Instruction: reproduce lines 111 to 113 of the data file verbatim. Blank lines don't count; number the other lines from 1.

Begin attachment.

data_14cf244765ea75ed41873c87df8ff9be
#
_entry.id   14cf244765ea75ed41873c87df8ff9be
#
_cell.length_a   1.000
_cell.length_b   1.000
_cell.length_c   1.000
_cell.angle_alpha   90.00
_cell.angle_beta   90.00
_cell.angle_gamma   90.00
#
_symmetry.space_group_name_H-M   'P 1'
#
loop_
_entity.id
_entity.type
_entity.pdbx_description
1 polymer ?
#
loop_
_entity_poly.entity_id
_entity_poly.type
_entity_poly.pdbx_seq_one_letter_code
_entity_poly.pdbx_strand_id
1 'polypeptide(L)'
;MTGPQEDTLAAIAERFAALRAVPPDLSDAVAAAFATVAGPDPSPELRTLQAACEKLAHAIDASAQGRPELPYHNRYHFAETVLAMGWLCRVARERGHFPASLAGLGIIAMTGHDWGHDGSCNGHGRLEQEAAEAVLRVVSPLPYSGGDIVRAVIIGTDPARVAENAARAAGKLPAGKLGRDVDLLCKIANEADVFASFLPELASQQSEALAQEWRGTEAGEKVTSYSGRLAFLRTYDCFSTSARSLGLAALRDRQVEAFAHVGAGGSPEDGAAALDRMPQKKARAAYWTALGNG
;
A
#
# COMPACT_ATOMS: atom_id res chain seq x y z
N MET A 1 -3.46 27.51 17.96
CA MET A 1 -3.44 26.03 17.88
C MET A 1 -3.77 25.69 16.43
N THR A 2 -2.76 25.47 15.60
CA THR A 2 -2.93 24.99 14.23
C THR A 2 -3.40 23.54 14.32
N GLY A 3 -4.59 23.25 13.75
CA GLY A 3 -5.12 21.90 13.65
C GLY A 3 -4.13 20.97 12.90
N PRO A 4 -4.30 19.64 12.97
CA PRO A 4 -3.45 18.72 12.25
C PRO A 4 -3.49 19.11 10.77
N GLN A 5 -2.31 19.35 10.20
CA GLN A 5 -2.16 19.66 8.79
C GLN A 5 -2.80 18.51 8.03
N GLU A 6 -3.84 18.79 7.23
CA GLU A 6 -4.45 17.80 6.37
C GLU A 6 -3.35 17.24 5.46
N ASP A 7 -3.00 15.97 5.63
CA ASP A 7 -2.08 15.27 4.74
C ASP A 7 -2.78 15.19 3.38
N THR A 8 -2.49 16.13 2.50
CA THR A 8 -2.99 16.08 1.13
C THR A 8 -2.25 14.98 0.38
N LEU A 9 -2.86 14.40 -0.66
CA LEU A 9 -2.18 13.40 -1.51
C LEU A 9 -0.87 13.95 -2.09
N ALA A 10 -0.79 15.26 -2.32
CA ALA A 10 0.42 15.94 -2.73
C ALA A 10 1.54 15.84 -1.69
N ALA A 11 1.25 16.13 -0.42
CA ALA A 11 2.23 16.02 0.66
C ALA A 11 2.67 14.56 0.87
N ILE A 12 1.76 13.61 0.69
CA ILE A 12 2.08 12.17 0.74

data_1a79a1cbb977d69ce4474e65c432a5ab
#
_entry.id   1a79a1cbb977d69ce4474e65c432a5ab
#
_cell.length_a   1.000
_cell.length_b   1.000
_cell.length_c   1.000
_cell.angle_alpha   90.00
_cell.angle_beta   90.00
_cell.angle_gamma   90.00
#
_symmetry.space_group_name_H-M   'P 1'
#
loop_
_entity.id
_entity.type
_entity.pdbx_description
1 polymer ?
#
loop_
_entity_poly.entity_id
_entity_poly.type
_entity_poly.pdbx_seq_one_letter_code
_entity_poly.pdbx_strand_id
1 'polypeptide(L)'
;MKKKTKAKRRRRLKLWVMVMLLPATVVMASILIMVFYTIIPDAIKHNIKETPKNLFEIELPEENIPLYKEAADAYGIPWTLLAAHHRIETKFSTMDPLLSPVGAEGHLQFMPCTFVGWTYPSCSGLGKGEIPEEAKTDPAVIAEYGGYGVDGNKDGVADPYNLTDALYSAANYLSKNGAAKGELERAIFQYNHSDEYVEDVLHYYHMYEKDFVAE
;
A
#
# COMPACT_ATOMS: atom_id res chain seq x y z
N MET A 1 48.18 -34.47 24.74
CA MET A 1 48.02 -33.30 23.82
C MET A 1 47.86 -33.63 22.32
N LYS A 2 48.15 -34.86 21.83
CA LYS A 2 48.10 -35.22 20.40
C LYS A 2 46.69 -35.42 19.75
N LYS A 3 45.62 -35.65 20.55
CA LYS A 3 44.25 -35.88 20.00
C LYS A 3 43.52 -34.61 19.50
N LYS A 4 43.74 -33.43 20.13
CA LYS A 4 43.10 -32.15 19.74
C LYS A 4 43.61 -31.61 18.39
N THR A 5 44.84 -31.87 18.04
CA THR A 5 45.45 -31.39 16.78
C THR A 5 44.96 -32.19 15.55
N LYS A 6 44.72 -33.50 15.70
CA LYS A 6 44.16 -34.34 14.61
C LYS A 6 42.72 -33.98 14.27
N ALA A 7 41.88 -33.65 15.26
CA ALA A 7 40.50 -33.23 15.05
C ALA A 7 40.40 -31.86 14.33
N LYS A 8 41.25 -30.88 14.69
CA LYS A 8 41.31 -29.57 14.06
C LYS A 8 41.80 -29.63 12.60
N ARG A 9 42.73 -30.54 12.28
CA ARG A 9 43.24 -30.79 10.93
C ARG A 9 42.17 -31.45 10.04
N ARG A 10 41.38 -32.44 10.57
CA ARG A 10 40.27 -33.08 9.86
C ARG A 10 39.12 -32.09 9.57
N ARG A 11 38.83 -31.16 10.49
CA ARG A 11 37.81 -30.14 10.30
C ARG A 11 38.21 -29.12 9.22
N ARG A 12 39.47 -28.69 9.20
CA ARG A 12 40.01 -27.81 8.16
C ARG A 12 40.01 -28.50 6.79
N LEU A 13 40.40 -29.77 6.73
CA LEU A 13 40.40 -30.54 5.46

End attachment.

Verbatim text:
N LYS A 6 44.72 -33.50 15.70
CA LYS A 6 44.16 -34.34 14.61
C LYS A 6 42.72 -33.98 14.27